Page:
Assessments based on the taxonomic composition and relative abundance of taxa provide valuable information about the effects of anthropogenic activities on benthic systems. However, international agreements also require active conservation of ecosystem functioning as well as biological assemblages. We must therefore learn more about how ecosystems function and why changes occur within them in order to fully understand the implications of human activities.
Biological traits analysis allows systems to be described in terms of the characteristics of member taxa, describing functional diversity whilst retaining information on taxa distributions. This study used biological traits analysis to investigate the long-term effects of fishing on benthic infaunal communities.
Infaunal abundance was recorded over three decades at two stations, one within and one outside a fishing ground in the central western North Sea. Each taxon present was categorised for the degree to which it exhibited certain biological traits. The distribution of these traits within a sample produced a picture of functional diversity. Multivariate analyses were used to compare trait composition at the stations over time, thus depicting how community functioning responded to physical disturbance.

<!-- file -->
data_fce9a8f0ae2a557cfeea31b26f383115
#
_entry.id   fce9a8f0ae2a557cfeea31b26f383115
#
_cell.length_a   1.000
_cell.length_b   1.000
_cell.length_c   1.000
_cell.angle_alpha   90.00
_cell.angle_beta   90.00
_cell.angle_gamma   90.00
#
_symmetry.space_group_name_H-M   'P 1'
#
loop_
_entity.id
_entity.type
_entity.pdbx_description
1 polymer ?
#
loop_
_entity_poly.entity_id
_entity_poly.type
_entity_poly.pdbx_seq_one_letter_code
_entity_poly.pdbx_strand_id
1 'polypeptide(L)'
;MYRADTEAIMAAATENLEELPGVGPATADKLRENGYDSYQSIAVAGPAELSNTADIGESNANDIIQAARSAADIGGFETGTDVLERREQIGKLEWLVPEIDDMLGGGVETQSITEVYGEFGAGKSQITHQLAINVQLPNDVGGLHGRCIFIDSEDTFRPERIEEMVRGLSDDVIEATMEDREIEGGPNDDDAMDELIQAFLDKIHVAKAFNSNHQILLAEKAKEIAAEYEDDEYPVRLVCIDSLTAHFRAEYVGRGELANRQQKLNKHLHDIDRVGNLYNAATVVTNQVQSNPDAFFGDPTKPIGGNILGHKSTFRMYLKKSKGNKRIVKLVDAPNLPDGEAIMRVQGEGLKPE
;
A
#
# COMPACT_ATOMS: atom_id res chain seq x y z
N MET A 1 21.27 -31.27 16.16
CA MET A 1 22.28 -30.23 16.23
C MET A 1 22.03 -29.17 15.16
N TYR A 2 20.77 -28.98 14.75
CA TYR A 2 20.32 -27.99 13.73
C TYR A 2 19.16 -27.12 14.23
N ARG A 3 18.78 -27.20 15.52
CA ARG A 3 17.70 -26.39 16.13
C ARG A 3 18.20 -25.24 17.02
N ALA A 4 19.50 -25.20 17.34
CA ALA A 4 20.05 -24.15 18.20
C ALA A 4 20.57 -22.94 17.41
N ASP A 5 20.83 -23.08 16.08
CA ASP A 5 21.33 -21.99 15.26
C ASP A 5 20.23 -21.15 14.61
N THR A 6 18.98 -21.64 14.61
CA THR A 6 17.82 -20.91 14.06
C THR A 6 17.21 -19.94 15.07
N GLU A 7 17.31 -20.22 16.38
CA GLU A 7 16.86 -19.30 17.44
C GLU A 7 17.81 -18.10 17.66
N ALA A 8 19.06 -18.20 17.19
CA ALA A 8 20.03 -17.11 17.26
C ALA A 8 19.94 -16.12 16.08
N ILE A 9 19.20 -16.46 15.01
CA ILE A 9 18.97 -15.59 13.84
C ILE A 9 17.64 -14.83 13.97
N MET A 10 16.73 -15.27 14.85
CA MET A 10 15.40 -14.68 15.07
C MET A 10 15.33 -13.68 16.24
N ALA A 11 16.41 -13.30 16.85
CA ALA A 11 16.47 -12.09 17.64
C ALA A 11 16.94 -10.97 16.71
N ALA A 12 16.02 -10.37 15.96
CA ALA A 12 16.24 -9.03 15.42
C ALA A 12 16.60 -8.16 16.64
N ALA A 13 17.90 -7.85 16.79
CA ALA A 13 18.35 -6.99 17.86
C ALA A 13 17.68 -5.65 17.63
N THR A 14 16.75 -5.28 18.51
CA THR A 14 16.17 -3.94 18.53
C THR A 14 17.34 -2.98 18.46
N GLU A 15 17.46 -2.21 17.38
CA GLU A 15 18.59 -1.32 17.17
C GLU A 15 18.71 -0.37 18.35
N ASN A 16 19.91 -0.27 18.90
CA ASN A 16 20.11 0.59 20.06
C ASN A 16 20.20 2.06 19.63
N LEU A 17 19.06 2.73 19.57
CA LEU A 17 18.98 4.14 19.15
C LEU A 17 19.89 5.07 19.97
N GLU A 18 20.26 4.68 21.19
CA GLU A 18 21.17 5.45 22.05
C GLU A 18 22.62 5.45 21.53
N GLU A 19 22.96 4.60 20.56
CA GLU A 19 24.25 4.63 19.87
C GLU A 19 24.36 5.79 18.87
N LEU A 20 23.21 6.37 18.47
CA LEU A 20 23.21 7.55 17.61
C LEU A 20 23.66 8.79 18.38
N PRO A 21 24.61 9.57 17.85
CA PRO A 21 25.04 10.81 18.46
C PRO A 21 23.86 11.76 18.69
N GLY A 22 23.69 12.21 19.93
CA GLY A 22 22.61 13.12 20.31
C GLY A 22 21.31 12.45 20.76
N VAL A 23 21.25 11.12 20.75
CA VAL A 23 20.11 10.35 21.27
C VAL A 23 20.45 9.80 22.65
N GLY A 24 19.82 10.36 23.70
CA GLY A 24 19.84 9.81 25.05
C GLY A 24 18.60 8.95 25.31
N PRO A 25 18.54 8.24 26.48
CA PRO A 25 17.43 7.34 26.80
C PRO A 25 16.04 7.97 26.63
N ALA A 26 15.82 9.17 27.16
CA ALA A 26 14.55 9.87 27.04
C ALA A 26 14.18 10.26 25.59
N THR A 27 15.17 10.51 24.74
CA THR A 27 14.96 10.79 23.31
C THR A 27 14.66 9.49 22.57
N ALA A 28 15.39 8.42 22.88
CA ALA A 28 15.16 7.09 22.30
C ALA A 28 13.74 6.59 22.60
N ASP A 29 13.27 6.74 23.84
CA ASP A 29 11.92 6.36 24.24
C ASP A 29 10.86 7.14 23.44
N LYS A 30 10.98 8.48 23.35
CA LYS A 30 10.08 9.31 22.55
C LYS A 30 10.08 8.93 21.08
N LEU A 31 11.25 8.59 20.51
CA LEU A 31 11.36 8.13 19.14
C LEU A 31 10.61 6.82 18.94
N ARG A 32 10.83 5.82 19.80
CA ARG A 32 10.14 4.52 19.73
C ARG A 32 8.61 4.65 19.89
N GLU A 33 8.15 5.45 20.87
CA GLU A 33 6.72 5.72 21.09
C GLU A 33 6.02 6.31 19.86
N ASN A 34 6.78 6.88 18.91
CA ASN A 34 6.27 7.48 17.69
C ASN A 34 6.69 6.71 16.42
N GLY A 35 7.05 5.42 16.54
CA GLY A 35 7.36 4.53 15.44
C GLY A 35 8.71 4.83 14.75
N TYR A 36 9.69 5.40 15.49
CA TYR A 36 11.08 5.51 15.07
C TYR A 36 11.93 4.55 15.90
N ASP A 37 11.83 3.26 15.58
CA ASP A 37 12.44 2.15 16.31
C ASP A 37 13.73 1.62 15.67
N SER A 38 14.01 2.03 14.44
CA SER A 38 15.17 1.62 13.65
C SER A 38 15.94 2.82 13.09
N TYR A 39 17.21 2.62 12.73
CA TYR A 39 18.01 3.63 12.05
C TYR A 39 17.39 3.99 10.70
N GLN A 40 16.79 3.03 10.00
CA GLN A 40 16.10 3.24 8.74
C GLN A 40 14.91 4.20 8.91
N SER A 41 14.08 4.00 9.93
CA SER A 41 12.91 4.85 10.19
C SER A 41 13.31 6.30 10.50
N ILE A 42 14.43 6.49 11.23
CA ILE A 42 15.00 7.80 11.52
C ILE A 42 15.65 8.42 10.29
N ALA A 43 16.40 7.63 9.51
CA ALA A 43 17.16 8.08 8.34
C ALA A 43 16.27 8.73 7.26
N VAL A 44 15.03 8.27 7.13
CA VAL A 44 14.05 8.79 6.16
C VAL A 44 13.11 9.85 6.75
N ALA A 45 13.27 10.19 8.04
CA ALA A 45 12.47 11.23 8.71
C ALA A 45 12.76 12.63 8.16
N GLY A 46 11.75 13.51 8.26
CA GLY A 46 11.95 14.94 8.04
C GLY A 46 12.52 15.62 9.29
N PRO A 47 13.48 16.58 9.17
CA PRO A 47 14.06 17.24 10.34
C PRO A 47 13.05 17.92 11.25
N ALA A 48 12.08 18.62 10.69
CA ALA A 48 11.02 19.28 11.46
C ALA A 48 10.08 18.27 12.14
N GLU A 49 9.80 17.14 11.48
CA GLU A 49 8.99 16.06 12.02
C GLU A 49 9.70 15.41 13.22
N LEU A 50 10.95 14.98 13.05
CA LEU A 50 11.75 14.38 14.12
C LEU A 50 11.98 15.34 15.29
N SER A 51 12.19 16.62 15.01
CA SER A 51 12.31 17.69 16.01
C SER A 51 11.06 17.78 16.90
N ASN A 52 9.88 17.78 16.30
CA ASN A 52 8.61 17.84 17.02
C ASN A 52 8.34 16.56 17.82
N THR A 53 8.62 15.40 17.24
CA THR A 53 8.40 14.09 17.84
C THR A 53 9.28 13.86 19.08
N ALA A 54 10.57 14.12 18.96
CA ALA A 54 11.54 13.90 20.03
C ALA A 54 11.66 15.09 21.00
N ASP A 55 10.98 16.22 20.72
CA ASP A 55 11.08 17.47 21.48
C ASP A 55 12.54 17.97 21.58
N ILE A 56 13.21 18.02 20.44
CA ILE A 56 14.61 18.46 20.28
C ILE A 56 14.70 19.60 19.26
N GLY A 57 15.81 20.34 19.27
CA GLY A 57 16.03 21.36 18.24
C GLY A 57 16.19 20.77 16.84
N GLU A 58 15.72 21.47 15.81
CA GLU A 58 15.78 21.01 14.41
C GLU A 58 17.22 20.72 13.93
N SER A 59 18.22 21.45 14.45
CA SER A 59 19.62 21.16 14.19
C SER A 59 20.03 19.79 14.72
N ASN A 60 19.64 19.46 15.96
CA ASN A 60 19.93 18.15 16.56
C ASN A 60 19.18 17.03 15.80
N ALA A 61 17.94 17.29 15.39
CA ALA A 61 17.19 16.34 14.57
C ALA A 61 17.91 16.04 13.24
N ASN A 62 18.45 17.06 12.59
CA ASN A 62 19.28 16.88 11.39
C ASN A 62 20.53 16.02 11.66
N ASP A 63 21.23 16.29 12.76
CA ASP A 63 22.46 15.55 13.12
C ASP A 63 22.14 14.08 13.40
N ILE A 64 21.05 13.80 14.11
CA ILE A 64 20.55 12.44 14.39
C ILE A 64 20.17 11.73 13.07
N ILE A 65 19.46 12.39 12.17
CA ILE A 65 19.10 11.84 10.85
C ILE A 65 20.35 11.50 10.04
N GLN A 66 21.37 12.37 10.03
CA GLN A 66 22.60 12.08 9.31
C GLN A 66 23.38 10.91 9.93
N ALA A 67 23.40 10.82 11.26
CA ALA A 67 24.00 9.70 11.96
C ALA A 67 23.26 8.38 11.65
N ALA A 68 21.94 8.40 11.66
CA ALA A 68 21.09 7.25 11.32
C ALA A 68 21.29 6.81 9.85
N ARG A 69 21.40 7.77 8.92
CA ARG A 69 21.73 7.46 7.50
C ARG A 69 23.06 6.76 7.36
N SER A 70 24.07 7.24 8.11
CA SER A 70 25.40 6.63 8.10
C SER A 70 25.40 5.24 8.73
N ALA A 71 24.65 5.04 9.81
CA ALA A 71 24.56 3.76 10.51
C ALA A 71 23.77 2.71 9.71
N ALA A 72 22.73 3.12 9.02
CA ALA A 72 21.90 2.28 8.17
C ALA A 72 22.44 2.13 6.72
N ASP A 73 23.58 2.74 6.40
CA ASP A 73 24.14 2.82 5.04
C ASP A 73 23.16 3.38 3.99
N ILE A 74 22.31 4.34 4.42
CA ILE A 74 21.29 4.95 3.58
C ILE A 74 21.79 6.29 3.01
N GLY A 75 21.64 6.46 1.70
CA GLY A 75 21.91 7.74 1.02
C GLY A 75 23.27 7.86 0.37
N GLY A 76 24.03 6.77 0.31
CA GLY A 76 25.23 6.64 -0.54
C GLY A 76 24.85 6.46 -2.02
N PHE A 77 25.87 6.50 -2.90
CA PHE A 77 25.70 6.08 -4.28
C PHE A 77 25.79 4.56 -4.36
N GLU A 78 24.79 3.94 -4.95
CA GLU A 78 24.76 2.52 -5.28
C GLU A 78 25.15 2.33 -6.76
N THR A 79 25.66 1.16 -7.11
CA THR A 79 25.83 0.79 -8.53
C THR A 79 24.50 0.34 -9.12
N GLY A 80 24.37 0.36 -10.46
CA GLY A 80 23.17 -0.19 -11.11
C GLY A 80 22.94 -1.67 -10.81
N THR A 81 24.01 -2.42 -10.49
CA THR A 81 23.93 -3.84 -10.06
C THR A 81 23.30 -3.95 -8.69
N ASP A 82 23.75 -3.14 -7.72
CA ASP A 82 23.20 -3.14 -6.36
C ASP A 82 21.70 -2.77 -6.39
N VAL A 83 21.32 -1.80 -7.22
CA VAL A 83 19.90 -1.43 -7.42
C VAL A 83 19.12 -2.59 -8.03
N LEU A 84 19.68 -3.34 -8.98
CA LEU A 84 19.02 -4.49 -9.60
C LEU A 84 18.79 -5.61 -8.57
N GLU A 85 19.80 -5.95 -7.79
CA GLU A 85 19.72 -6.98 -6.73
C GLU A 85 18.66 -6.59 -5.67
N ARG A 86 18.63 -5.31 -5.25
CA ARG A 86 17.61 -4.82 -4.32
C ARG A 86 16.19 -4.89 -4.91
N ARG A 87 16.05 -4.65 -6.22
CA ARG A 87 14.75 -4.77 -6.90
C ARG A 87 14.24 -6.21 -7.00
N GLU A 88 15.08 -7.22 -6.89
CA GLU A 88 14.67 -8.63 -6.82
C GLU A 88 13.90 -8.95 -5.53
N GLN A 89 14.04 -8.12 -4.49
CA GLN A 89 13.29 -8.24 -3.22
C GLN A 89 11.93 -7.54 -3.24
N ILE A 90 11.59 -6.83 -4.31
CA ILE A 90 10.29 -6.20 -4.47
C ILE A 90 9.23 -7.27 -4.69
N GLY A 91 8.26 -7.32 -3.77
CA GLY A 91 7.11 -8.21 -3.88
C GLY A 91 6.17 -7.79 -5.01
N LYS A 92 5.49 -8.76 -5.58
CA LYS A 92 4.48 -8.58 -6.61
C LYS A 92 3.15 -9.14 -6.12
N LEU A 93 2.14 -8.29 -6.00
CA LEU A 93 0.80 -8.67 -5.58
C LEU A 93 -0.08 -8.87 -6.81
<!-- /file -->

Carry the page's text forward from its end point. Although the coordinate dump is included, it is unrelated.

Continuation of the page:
The assemblages at the two stations were functionally distinct at the onset of the study; with differences in size, feeding type and reproductive method. The functional structure changed over time at the station within the fishing ground as the level of exploitation varied. Large animals, predators, scavengers and those eating invertebrates or carrion dominated years of light effort in the fishing ground but were less represented when effort increased. No such changes occurred at the station outside the fishing ground.
Fishing seems to have some effect on benthic functional biodiversity and this effect is most obvious when moving from low to moderate levels. The differences between stations at the start of the timeseries may reflect variations in the physical environment or may result from effects of fishing that predate the timeseries.